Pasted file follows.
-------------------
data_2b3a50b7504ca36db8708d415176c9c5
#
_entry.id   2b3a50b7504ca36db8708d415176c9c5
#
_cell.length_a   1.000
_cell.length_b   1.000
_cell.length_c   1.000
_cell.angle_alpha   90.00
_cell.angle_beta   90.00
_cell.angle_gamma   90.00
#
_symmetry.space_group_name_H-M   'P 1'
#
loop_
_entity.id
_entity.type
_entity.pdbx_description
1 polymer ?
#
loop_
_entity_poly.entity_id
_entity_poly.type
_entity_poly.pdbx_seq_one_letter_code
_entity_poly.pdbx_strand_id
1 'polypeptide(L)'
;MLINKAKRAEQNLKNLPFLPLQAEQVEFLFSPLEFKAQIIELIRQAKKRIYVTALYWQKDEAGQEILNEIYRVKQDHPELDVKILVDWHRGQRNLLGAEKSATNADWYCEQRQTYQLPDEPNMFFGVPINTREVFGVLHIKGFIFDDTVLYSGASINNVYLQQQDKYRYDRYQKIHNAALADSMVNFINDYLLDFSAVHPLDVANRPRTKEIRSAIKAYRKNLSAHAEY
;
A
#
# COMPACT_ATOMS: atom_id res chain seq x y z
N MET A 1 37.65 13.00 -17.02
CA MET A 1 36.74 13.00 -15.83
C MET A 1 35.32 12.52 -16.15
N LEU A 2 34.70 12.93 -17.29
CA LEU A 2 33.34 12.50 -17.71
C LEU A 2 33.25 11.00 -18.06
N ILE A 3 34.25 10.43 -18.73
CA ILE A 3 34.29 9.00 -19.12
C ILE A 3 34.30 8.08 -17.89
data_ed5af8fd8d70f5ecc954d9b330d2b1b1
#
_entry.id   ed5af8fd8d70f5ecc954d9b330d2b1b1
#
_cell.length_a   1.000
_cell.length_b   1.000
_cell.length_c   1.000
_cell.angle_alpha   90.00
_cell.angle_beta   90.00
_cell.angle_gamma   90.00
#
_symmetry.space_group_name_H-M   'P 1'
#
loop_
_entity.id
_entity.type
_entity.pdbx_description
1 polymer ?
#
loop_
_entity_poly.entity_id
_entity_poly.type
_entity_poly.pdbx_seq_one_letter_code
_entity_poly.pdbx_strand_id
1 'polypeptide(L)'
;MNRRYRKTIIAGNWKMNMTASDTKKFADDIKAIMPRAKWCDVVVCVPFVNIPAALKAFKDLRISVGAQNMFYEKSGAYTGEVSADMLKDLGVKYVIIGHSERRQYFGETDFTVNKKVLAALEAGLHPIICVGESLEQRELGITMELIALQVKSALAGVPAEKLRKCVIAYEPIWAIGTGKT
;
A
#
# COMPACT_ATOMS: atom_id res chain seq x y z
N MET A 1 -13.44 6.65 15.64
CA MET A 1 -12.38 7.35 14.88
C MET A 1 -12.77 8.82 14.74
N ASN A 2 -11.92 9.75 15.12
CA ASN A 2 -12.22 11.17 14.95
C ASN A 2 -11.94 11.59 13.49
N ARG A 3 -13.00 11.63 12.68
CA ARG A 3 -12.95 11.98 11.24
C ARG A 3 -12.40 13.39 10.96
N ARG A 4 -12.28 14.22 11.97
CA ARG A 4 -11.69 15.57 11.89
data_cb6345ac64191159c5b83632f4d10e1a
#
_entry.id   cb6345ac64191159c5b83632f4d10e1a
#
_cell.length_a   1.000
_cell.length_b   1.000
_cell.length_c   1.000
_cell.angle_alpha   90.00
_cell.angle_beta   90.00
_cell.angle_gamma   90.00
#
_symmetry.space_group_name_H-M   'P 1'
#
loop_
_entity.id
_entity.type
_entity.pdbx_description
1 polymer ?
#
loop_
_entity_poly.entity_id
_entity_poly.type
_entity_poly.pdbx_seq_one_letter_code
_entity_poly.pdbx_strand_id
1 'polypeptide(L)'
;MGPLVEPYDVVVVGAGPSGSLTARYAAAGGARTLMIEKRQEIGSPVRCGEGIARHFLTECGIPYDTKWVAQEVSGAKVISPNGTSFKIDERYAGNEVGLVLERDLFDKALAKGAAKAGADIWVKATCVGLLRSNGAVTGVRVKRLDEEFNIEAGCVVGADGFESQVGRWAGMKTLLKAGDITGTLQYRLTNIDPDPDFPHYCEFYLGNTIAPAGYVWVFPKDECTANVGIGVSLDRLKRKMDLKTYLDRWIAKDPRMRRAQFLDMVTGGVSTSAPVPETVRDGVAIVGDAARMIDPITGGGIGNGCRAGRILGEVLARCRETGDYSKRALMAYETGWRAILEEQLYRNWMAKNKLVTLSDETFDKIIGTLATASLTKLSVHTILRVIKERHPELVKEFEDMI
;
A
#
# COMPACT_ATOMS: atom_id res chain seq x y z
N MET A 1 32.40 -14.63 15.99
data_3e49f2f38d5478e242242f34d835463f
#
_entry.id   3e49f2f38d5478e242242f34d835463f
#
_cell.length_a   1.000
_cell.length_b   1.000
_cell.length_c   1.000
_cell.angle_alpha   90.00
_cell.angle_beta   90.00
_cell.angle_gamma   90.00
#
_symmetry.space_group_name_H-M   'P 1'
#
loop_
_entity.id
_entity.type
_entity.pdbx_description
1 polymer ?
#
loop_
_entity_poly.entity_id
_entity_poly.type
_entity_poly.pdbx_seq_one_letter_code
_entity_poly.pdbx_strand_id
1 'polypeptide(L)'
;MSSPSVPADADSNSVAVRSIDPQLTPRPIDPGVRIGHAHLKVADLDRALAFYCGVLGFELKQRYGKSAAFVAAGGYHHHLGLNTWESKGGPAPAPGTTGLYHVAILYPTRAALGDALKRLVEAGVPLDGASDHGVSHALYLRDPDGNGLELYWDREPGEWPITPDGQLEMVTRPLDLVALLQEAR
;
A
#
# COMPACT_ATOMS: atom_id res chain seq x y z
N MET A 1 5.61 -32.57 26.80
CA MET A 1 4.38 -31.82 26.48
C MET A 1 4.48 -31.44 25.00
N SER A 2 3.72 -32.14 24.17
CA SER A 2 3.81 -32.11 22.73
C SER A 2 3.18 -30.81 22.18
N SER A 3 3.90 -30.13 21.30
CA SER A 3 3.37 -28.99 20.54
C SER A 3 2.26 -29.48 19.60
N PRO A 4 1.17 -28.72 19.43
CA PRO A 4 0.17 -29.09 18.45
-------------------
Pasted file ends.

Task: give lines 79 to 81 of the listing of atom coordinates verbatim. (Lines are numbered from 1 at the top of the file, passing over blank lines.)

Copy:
N ARG A 4 -12.28 14.22 11.97
CA ARG A 4 -11.69 15.57 11.89
data_cb6345ac64191159c5b83632f4d10e1a